The Wildflower Meadow And The Chicken

A chicken and a wildflower meadow don’t seem a natural combination, but in fact they’re a match made in heaven. Let me explain.

Last year we were approached through the British Beekeepers’ Association by Noble Foods, the biggest producer of eggs in the UK. An enterprising manager realized that chicken ranges might offer some interesting opportunities to help bees. If you go to a free range chicken unit you’ll understand. In the middle of a field is a vast barn, with something like 30,000 chickens inside. They’re free to wander about, and indeed have to have a certain space per chicken to wander about. The thing is, they’re not really interested. The barns are snug and the chickens have food, water, and egg laying sites. They might run about outside around their barn, but very quickly a visitor will be walking across an unpopulated grass field. A large chicken free grass field.

Noble Food chickensGraham – the enterprising manager – got to thinking that doing something with those unproductive grass areas might be a good idea. Noble Foods had already planted trees on some areas of their chicken ranges, but he felt there must be other opportunities. All the vast chicken-less grass areas were being used for was to make the odd bale of hay; it’s verboten to use them for a commercial crop. Not only that, but uncropped grass needs regular cutting so they were actually costing hard pressed egg producers to maintain. He hit on the idea of wildflower meadows.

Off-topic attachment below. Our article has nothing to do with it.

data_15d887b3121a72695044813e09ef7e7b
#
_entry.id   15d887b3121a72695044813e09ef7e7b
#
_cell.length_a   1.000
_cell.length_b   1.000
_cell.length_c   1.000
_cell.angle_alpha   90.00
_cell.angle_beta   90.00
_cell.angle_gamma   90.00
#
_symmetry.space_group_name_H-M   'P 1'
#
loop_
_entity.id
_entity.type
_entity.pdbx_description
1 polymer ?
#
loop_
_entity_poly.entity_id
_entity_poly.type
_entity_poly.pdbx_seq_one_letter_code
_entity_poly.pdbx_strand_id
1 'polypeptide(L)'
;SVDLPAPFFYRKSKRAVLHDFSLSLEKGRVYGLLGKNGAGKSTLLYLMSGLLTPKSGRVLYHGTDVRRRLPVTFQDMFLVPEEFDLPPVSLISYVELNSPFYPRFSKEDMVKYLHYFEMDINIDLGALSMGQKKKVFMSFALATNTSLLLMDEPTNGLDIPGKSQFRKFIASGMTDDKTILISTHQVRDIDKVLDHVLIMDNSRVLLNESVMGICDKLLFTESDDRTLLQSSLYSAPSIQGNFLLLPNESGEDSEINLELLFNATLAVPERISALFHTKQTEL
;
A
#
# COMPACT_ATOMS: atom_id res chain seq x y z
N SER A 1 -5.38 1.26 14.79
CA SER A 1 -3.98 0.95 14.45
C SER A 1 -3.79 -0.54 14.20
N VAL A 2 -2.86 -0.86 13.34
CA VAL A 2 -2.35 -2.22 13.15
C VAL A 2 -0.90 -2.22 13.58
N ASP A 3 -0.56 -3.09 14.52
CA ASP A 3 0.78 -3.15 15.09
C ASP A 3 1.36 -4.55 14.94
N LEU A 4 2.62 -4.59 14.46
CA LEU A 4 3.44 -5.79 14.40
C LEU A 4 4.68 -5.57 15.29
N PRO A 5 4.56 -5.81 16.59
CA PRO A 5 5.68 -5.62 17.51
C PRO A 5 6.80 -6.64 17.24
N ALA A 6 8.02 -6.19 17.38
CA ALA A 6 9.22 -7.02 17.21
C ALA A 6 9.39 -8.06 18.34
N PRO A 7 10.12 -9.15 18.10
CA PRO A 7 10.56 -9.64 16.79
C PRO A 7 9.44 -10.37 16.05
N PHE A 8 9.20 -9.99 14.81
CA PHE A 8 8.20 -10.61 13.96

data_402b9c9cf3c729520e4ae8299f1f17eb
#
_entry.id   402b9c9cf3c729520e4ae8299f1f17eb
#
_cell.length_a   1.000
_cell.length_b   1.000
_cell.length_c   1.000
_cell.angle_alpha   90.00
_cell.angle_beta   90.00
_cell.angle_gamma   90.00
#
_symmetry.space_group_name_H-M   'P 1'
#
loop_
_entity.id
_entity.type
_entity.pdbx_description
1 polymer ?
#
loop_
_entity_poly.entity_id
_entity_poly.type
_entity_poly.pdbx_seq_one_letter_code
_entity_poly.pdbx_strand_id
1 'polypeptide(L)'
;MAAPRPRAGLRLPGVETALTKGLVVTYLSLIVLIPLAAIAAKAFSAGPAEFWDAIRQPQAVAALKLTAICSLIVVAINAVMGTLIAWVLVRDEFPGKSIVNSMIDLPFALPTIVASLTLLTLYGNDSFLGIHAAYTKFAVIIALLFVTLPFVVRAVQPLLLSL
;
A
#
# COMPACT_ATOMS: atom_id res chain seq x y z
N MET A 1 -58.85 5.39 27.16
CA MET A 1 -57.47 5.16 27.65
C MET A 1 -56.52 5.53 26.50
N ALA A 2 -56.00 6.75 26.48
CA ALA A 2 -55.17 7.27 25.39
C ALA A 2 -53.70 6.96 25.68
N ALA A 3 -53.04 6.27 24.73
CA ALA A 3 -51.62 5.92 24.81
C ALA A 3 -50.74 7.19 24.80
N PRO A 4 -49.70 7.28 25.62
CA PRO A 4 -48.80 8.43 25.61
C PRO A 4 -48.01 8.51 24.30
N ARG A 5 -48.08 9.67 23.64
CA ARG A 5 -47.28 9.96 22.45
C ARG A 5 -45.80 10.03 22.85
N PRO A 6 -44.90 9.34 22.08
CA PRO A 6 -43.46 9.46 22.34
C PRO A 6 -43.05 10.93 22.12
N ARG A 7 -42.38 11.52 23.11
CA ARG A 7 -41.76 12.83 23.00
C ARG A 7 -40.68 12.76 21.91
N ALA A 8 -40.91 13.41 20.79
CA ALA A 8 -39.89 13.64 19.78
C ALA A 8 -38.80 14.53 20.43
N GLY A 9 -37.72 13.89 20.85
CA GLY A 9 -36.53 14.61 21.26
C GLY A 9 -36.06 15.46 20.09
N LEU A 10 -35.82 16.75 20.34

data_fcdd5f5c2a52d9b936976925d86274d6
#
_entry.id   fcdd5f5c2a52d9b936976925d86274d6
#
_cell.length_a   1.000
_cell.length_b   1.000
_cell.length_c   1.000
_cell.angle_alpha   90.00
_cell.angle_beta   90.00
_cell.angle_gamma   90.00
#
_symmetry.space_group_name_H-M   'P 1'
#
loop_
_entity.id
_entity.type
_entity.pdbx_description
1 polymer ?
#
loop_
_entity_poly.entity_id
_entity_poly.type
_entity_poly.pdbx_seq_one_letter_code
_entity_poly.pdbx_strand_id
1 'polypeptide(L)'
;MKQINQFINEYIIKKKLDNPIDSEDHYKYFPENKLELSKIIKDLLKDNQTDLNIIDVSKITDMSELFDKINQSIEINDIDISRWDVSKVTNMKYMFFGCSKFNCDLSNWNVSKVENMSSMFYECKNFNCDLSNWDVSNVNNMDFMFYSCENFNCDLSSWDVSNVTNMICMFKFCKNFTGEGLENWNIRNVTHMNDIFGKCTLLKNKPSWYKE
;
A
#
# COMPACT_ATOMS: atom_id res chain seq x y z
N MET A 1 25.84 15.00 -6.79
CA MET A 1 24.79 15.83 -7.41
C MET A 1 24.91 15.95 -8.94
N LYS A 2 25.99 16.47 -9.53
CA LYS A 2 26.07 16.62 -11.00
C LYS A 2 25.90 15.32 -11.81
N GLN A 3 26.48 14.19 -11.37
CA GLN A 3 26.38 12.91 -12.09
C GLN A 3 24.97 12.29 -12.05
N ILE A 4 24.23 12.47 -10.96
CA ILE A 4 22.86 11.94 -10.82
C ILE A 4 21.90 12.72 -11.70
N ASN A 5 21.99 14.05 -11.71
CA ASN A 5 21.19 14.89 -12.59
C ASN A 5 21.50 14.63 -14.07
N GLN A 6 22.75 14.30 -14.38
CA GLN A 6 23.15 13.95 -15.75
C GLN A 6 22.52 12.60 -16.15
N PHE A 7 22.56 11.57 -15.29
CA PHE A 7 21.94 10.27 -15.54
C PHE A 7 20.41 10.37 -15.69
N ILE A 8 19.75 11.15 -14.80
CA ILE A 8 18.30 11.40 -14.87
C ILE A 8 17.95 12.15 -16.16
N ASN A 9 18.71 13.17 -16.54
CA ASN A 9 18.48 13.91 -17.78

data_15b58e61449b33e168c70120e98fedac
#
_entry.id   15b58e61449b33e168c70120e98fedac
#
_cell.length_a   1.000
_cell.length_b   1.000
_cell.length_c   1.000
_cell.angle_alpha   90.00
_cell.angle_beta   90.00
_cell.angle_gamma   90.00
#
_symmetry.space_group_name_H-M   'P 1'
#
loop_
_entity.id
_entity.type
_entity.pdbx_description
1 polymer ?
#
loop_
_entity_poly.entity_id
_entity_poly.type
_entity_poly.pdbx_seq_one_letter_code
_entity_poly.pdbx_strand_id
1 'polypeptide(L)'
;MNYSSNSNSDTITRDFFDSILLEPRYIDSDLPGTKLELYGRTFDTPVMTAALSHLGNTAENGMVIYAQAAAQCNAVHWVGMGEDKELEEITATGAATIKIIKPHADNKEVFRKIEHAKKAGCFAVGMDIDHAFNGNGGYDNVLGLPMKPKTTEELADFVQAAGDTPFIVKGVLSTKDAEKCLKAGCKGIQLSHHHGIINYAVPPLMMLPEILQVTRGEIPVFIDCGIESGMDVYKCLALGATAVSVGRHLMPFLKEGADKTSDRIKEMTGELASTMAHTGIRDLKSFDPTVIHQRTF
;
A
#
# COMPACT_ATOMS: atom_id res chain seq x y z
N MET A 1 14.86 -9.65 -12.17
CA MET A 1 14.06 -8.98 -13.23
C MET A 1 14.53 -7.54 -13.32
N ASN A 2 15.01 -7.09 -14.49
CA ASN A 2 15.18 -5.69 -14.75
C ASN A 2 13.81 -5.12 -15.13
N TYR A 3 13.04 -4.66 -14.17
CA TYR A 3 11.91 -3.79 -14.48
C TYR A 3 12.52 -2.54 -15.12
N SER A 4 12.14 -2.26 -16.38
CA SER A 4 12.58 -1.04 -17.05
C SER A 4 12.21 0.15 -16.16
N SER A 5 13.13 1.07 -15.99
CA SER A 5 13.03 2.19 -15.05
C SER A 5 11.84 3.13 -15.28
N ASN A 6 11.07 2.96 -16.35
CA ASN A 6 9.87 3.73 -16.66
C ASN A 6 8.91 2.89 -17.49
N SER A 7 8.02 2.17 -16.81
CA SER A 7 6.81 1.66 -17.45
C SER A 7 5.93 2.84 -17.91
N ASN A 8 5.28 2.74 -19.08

Fantastic:
1. Lower maintenance cost.
2. Great for chicken welfare – lots of invertebrate snacks.
3. Large scale habitat creation – genuinely significant impact on the landscape and a fantastic PR opportunity for Noble Foods.
4. Engagement with local communities – Graham had thought of local beekeepers, but everyone will love the aesthetic appeal.